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dc.contributor.author Savaryn, John P.
dc.contributor.author Toby, Timothy K.
dc.contributor.author Catherman, Adam D.
dc.contributor.author Fellers, Ryan T.
dc.contributor.author LeDuc, Richard D.
dc.contributor.author Thomas, Paul M.
dc.contributor.author Friedewald, John J.
dc.contributor.author Salomon, Daniel R.
dc.contributor.author Abecassis, Michael M.
dc.contributor.author Kelleher, Neil L.
dc.date.accessioned 2016-03-21T14:17:56Z
dc.date.available 2016-03-21T14:17:56Z
dc.date.issued 2016-02-19
dc.identifier.citation Savaryn, Toby, et al. Comparative top down proteomics of peripheral blood mononuclear cells from kidney transplant recipients with normal kidney biopsies or acute rejection, Proteomics xxx (2016) xxx-xxx en
dc.identifier.uri http://hdl.handle.net/2022/20747
dc.description.abstract Recent studies utilizing transcriptomics, metabolomics, and bottom up proteomics have identified molecular signatures of kidney allograft pathology. Although these results make significant progress toward non-invasive differential diagnostics of dysfunction of a transplanted kidney, they provide little information on the intact, often modified, protein molecules present during progression of this pathology. Because intact proteins underpin diverse biological processes, measuring the relative abundance of their modified forms promises to advance mechanistic understanding, and might provide a new class of biomarker candidates. Here, we used top down proteomics to inventory the modified forms of whole proteins in peripheral blood mononuclear cells (PBMCs) taken at the time of kidney biopsy for 40 kidney allograft recipients either with healthy transplants or those suffering acute rejection. Supported by gas-phase fragmentation of whole protein ions during tandem mass spectrometry, we identified 344 proteins mapping to 2,905 distinct molecular forms (proteoforms). Using an initial implementation of a label-free approach to quantitative top down proteomics, we obtained evidence suggesting relative abundance changes in 111 proteoforms between the two patient groups. Collectively, our work is the first to catalog intact protein molecules in PBMCs and suggests differentially abundant proteoforms for further analysis. en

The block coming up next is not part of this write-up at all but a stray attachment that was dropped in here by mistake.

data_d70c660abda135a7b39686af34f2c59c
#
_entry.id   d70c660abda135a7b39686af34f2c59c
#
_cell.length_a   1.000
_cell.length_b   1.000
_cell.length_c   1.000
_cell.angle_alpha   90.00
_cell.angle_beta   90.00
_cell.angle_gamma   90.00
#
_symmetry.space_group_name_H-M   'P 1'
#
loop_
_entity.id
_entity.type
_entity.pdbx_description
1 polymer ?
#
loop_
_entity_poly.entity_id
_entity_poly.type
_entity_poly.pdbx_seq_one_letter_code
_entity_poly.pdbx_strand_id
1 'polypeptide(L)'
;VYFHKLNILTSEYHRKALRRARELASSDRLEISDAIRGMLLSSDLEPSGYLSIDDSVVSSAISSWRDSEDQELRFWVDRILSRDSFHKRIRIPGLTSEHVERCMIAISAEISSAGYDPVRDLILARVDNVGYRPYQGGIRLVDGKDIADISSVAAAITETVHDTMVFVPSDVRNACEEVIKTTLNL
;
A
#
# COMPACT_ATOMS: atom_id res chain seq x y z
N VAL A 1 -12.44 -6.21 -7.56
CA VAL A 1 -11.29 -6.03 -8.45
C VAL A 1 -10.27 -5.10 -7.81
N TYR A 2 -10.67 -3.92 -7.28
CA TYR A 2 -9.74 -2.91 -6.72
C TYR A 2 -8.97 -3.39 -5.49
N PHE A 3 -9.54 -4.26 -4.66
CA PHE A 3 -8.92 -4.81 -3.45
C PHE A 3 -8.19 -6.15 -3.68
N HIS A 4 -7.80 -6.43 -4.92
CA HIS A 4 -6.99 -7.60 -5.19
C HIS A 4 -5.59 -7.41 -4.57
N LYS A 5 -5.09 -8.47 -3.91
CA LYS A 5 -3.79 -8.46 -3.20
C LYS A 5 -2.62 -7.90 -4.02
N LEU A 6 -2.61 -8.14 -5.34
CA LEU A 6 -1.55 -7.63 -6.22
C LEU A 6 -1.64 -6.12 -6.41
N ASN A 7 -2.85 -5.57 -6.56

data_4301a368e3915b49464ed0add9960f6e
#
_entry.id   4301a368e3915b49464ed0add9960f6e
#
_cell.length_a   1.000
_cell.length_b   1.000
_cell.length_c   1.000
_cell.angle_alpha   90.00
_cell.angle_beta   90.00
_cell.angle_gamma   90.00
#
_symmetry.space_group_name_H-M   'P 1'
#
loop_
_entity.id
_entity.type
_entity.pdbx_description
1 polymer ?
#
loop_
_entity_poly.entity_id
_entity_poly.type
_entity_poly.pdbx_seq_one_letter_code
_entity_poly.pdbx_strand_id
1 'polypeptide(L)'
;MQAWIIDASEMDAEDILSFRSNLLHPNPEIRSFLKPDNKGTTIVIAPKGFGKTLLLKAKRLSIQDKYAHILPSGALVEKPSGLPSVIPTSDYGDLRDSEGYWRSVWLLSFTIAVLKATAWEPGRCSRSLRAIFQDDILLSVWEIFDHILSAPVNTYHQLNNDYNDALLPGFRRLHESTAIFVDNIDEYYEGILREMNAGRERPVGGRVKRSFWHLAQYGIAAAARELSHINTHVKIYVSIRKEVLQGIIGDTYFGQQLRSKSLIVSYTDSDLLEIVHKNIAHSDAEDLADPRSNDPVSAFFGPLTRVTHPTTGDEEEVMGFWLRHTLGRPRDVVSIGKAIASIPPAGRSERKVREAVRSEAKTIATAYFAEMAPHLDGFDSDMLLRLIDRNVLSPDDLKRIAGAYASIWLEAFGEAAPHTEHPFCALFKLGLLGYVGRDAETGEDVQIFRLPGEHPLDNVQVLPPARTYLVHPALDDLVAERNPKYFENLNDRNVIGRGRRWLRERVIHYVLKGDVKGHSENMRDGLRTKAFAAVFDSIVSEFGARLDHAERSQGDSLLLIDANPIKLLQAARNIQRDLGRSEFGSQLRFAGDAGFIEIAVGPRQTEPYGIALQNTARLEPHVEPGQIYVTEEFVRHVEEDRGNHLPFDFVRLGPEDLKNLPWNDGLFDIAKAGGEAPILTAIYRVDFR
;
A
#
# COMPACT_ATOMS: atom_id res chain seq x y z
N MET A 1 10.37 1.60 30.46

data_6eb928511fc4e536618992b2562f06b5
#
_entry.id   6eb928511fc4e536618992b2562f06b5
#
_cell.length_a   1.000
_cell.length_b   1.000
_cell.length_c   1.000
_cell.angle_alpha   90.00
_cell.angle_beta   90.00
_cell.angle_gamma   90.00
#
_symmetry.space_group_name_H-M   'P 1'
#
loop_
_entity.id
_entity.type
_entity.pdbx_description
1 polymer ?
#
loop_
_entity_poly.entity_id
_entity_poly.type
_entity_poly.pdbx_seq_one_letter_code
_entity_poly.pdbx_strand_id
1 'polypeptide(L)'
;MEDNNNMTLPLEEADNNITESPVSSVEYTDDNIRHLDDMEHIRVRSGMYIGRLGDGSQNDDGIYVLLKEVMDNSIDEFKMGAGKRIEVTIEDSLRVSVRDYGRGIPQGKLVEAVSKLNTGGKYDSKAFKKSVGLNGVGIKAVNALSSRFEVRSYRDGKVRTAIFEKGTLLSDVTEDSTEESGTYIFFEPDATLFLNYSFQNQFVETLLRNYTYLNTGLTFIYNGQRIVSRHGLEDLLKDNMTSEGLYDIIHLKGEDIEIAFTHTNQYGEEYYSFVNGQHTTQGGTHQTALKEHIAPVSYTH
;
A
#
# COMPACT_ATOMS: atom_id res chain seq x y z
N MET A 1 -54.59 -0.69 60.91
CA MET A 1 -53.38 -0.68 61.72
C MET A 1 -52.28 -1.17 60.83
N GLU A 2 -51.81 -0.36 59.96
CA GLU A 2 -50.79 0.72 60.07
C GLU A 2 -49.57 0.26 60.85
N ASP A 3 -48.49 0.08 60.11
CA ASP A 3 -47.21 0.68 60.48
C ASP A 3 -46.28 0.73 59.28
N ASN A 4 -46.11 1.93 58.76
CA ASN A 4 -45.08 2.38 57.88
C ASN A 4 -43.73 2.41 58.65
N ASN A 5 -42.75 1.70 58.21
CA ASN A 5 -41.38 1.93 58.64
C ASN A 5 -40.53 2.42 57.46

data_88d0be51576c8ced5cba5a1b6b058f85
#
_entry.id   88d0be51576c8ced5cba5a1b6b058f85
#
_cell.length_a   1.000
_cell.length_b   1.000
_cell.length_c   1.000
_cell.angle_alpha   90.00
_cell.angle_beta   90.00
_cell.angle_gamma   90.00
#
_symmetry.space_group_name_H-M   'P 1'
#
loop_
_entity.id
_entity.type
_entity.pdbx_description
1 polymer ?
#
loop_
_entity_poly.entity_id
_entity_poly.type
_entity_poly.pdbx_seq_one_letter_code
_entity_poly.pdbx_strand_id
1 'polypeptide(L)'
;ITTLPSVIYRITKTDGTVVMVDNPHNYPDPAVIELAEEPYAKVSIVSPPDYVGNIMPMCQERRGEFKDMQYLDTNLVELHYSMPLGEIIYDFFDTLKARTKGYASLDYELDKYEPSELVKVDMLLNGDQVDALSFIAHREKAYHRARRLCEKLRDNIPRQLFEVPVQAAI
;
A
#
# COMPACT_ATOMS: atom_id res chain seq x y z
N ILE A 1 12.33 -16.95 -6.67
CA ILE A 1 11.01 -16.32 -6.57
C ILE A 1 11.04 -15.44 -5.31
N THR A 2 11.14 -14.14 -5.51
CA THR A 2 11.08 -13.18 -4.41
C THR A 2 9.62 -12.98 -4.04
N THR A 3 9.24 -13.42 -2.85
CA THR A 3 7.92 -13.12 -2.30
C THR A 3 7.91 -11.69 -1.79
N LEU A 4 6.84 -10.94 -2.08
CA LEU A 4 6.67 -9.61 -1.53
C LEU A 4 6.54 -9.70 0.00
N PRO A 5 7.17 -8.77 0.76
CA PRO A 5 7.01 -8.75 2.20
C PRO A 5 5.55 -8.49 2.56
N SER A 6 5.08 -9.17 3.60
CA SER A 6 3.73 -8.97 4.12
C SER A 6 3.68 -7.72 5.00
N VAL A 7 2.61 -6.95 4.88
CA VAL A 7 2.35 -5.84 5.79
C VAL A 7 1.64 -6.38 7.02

dc.description.sponsorship The following grants are acknowledged: National Institutes of Health P41 GM108569, R01 GM067193 to NLK, P01 AI112522 to NLK and MMA, and U19 A1063603 to DRS. en
dc.language.iso en_US en
dc.publisher Proteomics en
dc.rights THE WORK (AS DEFINED BELOW) IS PROVIDED UNDER THE TERMS OF THIS CREATIVE COMMONS PUBLIC LICENSE ("CCPL" OR "LICENSE"). THE WORK IS PROTECTED BY COPYRIGHT AND/OR OTHER APPLICABLE LAW. ANY USE OF THE WORK OTHER THAN AS AUTHORIZED UNDER THIS LICENSE OR COPYRIGHT LAW IS PROHIBITED. BY EXERCISING ANY RIGHTS TO THE WORK PROVIDED HERE, YOU ACCEPT AND AGREE TO BE BOUND BY THE TERMS OF THIS LICENSE. TO THE EXTENT THIS LICENSE MAY BE CONSIDERED TO BE A CONTRACT, THE LICENSOR GRANTS YOU THE RIGHTS CONTAINED HERE IN CONSIDERATION OF YOUR ACCEPTANCE OF SUCH TERMS AND CONDITIONS. en
dc.rights.uri http://creativecommons.org/licenses/by/3.0/ en
dc.subject Biomarker, Mass spectrometry, Proteoform, Proteomics, Transplant en
dc.title Comparative top down proteomics of peripheral blood mononuclear cells from kidney transplant recipients with normal kidney biopsies or acute rejection en
dc.type Dataset en
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